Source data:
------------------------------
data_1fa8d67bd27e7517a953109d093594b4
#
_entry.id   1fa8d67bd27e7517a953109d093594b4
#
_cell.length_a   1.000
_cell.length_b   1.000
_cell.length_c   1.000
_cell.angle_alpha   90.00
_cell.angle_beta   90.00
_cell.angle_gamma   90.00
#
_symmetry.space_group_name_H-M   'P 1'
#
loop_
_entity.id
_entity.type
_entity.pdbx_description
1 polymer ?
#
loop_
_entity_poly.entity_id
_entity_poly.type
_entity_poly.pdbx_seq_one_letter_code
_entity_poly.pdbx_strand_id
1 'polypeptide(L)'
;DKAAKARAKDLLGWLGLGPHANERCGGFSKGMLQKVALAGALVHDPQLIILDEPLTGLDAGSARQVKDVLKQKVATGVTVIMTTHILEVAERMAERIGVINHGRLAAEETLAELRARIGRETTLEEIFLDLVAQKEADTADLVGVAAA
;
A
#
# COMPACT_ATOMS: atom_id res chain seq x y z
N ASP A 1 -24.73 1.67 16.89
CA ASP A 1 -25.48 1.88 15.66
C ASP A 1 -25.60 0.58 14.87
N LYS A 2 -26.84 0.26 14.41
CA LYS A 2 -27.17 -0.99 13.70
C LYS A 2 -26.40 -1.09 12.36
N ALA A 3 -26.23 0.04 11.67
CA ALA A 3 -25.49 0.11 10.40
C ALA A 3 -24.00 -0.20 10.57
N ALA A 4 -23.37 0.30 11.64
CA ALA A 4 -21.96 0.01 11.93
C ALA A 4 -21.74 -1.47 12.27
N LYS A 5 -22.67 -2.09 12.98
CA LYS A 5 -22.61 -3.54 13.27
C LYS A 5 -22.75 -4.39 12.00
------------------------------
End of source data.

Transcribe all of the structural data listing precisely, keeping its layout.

data_1fa8d67bd27e7517a953109d093594b4
#
_entry.id   1fa8d67bd27e7517a953109d093594b4
#
_cell.length_a   1.000
_cell.length_b   1.000
_cell.length_c   1.000
_cell.angle_alpha   90.00
_cell.angle_beta   90.00
_cell.angle_gamma   90.00
#
_symmetry.space_group_name_H-M   'P 1'
#
loop_
_entity.id
_entity.type
_entity.pdbx_description
1 polymer ?
#
loop_
_entity_poly.entity_id
_entity_poly.type
_entity_poly.pdbx_seq_one_letter_code
_entity_poly.pdbx_strand_id
1 'polypeptide(L)'
;DKAAKARAKDLLGWLGLGPHANERCGGFSKGMLQKVALAGALVHDPQLIILDEPLTGLDAGSARQVKDVLKQKVATGVTVIMTTHILEVAERMAERIGVINHGRLAAEETLAELRARIGRETTLEEIFLDLVAQKEADTADLVGVAAA
;
A
#
# COMPACT_ATOMS: atom_id res chain seq x y z
N ASP A 1 -24.73 1.67 16.89
CA ASP A 1 -25.48 1.88 15.66
C ASP A 1 -25.60 0.58 14.87
N LYS A 2 -26.84 0.26 14.41
CA LYS A 2 -27.17 -0.99 13.70
C LYS A 2 -26.40 -1.09 12.36
N ALA A 3 -26.23 0.04 11.67
CA ALA A 3 -25.49 0.11 10.40
C ALA A 3 -24.00 -0.20 10.57
N ALA A 4 -23.37 0.30 11.64
CA ALA A 4 -21.96 0.01 11.93
C ALA A 4 -21.74 -1.47 12.27
N LYS A 5 -22.67 -2.09 12.98
CA LYS A 5 -22.61 -3.54 13.27
C LYS A 5 -22.75 -4.39 12.00